War Memorial Centerpiece


This maquette is a prototype for the larger monument sculpture that will be the centerpiece for the Memorial Park.  It has been created with a dual purpose: (1) to give the committees and pertinent parties who will weigh in on the park a visual conceptualization of what will be standing proudly in their park, and, (2) a tangible representation that can be used to promote fund-raising efforts.  This maquette can be placed at a high traffic location where citizens can see it and be enrolled in the fund-raising effort.  Perhaps a bank would be a good choice.  It would need to be placed under a Plexiglas container and secured so that it doesn’t wobble or move, because in its clay form it could easily be damaged.


Great care has been taken in the researching of details that I have inserted within the sculpture, including items indigenous to our state and the city, i.e., a seagull, wheat shafts, cherries and Sego Lilies.

Our statue has a name—it’s “Columbia.”  Columbia has been visualized as a goddess-like female national personification of the United States and of liberty itself for hundreds of years.  This personification was sometimes called Lady Columbia, or Miss Columbia.  As such, she is an apt choice for personifying our respect, our admiration, and our memory for all of those courageous young men and women who sacrificed much for our city, our state, and our republic.


She has Sego Lilies and shafts of wheat in her hair with a headband embroidered with stars.  Her bodice has a bee skep with two bees and more Sego Lilies.  A star laden sash is tied at her waist and flows in the breeze behind her.

Wheat is symbolic of self-sacrifice, love and charity.  Sego Lilies are our state flower because of how they saved our pioneer ancestors when crickets devoured the majority of their crops in the 1800’s.  Cherries became our official state fruit in 1997.  The cherry tree is a symbol of friendship.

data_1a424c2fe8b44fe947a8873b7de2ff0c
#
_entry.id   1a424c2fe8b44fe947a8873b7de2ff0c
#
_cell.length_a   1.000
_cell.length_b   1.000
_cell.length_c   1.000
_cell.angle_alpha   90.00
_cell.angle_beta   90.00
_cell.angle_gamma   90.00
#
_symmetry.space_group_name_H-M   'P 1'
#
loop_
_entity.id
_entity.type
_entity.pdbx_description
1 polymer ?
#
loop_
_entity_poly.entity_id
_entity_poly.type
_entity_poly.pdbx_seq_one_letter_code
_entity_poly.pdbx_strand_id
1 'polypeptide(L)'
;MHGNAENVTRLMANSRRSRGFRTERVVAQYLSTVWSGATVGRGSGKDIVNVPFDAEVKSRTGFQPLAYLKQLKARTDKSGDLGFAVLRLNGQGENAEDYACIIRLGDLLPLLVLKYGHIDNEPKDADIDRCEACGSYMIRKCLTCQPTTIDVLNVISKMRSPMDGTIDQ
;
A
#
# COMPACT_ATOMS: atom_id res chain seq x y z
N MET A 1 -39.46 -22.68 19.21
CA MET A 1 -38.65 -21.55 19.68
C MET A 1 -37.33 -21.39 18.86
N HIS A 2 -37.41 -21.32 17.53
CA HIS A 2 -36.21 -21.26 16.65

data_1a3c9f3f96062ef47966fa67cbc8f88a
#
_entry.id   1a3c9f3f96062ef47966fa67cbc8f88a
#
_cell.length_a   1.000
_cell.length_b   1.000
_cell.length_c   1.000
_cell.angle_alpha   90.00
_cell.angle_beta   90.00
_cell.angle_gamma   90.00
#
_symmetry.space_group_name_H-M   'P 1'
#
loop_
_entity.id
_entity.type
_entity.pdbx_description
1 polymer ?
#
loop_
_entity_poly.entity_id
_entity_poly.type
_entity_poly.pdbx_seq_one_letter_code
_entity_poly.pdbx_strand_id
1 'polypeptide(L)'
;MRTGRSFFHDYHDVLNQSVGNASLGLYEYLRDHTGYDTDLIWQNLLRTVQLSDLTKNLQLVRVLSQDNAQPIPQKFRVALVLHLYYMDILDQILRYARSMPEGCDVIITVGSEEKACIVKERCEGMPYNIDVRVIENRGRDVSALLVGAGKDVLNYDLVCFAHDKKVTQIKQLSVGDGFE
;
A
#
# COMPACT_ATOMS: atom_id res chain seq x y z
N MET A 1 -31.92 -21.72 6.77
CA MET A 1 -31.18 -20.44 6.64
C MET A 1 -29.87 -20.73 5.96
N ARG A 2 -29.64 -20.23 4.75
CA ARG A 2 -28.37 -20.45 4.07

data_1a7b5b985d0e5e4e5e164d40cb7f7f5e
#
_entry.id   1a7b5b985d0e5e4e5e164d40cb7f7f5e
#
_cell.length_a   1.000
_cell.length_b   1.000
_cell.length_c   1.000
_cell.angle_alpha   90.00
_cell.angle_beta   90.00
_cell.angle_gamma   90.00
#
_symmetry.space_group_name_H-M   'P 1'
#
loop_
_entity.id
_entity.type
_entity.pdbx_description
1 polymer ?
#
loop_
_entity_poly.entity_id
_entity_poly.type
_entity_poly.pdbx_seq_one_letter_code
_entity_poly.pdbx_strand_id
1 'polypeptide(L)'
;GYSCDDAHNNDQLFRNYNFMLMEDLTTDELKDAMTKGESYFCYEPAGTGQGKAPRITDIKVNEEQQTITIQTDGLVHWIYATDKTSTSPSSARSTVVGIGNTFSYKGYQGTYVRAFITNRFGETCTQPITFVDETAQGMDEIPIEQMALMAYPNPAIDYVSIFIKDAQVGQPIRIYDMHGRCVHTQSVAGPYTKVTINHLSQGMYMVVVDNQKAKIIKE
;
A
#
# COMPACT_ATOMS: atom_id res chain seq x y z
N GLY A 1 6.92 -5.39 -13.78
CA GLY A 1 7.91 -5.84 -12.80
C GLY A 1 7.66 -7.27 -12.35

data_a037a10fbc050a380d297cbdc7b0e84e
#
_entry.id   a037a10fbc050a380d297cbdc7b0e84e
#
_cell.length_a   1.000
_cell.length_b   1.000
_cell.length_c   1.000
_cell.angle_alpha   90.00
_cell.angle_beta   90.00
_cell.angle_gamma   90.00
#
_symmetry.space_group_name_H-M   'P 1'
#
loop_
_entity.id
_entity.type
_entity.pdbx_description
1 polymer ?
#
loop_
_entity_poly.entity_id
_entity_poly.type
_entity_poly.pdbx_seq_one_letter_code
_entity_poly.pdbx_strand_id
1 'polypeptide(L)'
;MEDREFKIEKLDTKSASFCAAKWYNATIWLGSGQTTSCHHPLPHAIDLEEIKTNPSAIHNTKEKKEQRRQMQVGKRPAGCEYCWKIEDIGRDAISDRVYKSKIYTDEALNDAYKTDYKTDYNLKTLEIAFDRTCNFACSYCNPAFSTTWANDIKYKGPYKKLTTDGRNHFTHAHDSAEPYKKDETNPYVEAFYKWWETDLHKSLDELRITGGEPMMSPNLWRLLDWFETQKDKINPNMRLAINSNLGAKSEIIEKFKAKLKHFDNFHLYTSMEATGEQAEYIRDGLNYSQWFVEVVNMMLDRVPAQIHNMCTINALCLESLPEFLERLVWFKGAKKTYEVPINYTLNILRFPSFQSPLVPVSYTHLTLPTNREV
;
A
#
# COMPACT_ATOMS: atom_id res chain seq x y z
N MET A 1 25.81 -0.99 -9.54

She is standing on a bronze platform that is decorated with a wheat motif. She is leaning forward and looking down upon a bowed shelf that she is holding with five helmets representing the major wars fought by our sons and daughters in the 20th and 21st centuries, including World War I, World War II, the Korean War, the Vietnam War, and the more recent conflicts—the Gulf War (Operation Desert Shield), the Iraq War (“shock and awe”) and the War in Afghanistan (Operation Enduring Freedom). A draped flag lies underneath the helmets, and the shelf is bowed by the weight of the sacrifices paid by our men and women in uniform. The shelf itself is tilted forward because it is almost more than Columbia can bear. By her feet is a Seagull and a small bunch of cherries.

Each of us are blessed to enjoy freedoms and liberties that we might not otherwise have were it not for the courageous efforts and sacrifices by our men and women who served so bravely. Many paid the ultimate price for their families, their community, and their country. To the families of those who gave their all, as well as those heroes who came home, we salute you, honor you, and will always remember you.